As I said, it is different now, my house isn’t clean all the time like I wish it was. I don’t workout all the time. I only run 25 miles a week and try to get in 50 miles on the bike. I have a life outside of my family which consist of work, All in Need, chamber events, and so on. But, over the years the control has changed into anxiety, massive anxiety.  I love a clean house and there is nothing like running for fun or playing in the mud but it is a healthy love not an obsession.

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I cannot handle being around people or should I say adults. I do everything I can to avoid having to be in social situations. I can typically pull myself together if it is a one on one {1:1) situation and if I can make it into something about All in Need with people I are already know, then I can typically do it.  But put me in a room of people I don’t know, and the fear of them talking to me and me falling apart is frightening. If you put me in a room of mixed people I know and don’t know it is almost worse. What if they don’t think I have my life together. What if they know that I doubt myself as a parent of a child with special needs? What if I am not classy enough for this situation because I have a child with special needs? Hell! I don’t even know if I will use the right fork during dinner.

I know some of my social issues stems back to me coming from a small town, my family didn’t have parties and I don’t remember anything formal like a gala in the small town of Oakridge,OR that I grew up in. But, it is more than that because as my youngest got worse I dreaded having people come over for dinner or for get togethers.  It became a joke, that my son got his social issues from his mother.
Just recently I was asked to go to the We Care for Children Services gala by one of their board members and I jumped at it because more than anything I wanted to support her and show how much her little boy meant to me. Then of course the anxiety stepped in. What if I don’t use the right fork. My mom jokingly told me that I had seen “Pretty Woman” with Julia Roberts and had learned everything that I would need to know. I didn’t think I would make it through. prety woman

Meeting up before the gala I was lucky enough that the people there didn’t even bat an eye that I was shaking so bad and fighting back tears. As, we got to the gala, I recognized a lot of the faces and many of those faces knew I was pushing my boundaries further than I have ever done before.  With the support of many wonderful ladies I didn’t just make it through, but actually enjoyed myself.  I did have a laugh, because when I seemed to have issues was during transition time which seemed all to familiar. Just like when my own son seems to struggle during transition times as well.12191407_10153724168892162_841754733445004776_nI even went out after the gala for a little bit!  A special thank you to those ladies who were patient with me. I would have never made it through the night without your support. You too Vi and Audra!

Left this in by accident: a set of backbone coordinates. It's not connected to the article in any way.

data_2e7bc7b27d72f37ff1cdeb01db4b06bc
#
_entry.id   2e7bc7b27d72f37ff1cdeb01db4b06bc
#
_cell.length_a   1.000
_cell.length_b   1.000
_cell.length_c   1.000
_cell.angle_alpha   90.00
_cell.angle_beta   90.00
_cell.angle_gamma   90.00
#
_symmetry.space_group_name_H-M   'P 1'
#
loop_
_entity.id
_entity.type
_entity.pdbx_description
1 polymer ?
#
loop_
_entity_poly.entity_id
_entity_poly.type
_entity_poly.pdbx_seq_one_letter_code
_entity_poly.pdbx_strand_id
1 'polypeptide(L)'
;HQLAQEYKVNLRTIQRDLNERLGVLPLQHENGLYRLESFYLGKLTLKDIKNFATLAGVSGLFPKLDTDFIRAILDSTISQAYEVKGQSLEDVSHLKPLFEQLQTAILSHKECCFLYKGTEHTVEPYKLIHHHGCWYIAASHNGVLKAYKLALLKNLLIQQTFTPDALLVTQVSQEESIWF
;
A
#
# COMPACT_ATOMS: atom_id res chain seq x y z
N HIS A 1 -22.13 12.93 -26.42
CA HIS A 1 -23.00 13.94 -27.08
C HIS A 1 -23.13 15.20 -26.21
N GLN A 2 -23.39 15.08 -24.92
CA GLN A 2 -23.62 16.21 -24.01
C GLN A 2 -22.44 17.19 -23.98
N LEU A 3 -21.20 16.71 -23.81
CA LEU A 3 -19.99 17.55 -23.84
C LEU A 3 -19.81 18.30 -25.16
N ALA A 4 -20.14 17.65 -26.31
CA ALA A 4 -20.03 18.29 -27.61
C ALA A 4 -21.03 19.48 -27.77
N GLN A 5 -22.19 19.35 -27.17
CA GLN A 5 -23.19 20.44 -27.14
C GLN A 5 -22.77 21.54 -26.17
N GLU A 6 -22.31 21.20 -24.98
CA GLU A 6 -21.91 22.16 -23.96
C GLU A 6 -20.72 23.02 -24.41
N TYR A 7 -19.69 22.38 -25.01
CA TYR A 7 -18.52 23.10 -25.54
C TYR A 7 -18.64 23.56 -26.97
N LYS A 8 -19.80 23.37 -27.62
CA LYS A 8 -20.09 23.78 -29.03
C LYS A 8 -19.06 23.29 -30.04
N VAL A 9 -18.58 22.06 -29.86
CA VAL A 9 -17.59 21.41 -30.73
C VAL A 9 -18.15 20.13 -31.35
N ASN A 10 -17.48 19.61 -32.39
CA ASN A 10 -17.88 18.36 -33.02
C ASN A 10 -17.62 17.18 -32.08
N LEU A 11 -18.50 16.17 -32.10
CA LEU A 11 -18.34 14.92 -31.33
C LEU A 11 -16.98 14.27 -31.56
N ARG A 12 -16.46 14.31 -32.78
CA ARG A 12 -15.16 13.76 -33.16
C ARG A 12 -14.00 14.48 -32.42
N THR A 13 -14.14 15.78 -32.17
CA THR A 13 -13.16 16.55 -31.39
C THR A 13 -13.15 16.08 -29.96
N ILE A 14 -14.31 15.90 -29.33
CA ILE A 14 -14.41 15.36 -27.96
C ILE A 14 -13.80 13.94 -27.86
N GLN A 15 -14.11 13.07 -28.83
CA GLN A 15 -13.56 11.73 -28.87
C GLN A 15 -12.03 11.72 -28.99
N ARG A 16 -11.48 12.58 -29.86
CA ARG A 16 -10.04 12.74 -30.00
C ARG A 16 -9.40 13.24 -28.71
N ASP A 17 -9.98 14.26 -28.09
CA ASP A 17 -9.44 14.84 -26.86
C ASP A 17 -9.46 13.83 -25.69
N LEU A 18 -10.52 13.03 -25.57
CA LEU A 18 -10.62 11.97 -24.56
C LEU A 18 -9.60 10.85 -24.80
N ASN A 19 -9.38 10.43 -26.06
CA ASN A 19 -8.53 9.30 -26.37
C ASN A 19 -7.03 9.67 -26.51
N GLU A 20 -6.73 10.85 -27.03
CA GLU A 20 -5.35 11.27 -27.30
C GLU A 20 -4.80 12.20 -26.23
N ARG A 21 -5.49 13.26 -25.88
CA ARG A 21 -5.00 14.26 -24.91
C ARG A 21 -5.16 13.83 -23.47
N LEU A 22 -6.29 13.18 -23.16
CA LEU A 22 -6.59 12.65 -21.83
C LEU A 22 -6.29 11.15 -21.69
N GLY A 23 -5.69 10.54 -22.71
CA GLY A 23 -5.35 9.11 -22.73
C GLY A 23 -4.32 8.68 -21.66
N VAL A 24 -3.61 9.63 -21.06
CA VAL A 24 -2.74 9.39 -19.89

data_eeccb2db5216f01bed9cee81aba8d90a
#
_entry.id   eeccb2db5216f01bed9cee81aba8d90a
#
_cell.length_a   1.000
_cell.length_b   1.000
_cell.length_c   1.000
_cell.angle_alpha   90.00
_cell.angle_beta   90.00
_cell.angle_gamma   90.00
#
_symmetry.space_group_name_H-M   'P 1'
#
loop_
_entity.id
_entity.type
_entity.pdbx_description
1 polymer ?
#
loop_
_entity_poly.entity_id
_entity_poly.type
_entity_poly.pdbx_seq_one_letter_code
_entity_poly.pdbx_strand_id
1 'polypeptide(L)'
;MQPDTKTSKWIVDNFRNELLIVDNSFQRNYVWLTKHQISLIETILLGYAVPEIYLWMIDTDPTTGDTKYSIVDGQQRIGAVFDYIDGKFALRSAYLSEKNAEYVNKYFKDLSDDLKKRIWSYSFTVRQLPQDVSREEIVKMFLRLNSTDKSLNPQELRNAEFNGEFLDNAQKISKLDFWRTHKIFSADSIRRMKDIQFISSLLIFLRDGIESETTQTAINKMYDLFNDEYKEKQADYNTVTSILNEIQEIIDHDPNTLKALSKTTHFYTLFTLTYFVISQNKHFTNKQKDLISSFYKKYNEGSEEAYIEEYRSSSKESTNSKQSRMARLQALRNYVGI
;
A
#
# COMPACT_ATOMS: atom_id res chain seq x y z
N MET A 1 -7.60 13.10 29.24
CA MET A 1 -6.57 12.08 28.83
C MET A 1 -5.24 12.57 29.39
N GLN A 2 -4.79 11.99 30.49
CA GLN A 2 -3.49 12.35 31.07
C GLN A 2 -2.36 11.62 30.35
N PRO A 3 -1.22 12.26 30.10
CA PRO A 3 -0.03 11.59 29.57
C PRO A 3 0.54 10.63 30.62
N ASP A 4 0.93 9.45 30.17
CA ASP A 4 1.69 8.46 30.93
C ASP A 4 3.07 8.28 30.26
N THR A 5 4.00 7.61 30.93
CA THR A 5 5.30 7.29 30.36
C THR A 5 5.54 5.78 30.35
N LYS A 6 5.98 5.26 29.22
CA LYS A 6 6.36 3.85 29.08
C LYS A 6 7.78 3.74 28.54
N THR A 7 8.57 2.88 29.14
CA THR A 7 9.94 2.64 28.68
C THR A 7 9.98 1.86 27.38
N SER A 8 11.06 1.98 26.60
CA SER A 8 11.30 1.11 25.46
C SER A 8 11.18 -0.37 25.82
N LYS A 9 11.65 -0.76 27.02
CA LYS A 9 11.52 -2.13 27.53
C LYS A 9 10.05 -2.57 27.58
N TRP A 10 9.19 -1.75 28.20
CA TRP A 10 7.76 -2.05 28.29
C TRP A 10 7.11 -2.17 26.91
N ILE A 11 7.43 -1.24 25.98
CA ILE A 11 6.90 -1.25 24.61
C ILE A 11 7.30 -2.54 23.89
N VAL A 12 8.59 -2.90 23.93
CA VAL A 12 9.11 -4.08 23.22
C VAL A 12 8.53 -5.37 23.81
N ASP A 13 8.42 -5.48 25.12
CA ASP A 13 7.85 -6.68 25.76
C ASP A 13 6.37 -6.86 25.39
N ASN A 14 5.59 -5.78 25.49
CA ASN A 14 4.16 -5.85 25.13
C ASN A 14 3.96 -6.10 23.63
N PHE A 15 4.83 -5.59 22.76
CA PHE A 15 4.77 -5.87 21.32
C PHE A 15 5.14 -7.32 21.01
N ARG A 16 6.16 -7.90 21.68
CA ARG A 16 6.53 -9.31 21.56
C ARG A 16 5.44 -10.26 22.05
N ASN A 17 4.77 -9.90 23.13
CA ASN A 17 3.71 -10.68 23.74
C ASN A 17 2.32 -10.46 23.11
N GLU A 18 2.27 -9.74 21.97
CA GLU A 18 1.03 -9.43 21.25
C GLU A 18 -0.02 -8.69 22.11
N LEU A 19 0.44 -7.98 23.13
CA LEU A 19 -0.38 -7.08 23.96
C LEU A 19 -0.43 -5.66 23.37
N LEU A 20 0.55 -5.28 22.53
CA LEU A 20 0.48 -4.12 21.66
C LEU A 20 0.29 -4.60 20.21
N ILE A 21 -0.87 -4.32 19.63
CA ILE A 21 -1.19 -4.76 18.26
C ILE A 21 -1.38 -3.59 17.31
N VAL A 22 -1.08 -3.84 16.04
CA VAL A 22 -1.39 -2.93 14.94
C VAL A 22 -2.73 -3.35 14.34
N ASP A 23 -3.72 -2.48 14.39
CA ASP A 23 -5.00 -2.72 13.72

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Crowdrise Campaign Results Keep Rolling In

condeAll in Need, Family Support (AiN) brought you two stories this last month for our first ever fundraising campaign. Special Needs Means Special Parents where Doug and Kellie Conde shared their story of raising a son with Autism and how it affects their every day life. How their communication has become a list of To Do’s, but not a chance to share their days with one another. In their story they are able to find some relief, and focus on their marriage once a month through AiN’s Revive Program. Revive allows parents to drop off their children once a month for three hours. While the kids are in AiN’s care the kids are working on fine motor, gross motor, speech, and social activities. Everything therapist gave to Autumn Green, the founder of AiN, to work on with her son she took it and incorporated into the program. This first story pulled in $1,000 with Matt Rinn, a State Farm agent who made a large donation pushing AiN overall our goal.

AiN never expected that the first campaign would reach their goal, so they up it to $2,500 with the release of their second story. Greatsean joni Couples Make Great Teams, this story is shared by Sean Posadas and Joni Fortini about raising their daughter Zoe. Zoe has been coming to AiN’s events for years and Sean even mentions that they feel like they are leaving Zoe with family. AiN makes sure Zoe has a 1:1 in place, so that the couple can enjoy their evening once a month. With this additional story AiN brought in another $750!

Here is the campaign breakdown as of November 11th. This campaign brought in $1750 and a donation also will be matched by a donor’s employer, pulling the total up to $2000 after fees AiN will bring just below $1,750!

Here at AiN, we would like to thank Doug, Kellie, Sean, and Joni for sharing their stories! Because of you our campaign was a huge success! Thank you all who support our campaign. We look forward to serving East Bay families another year!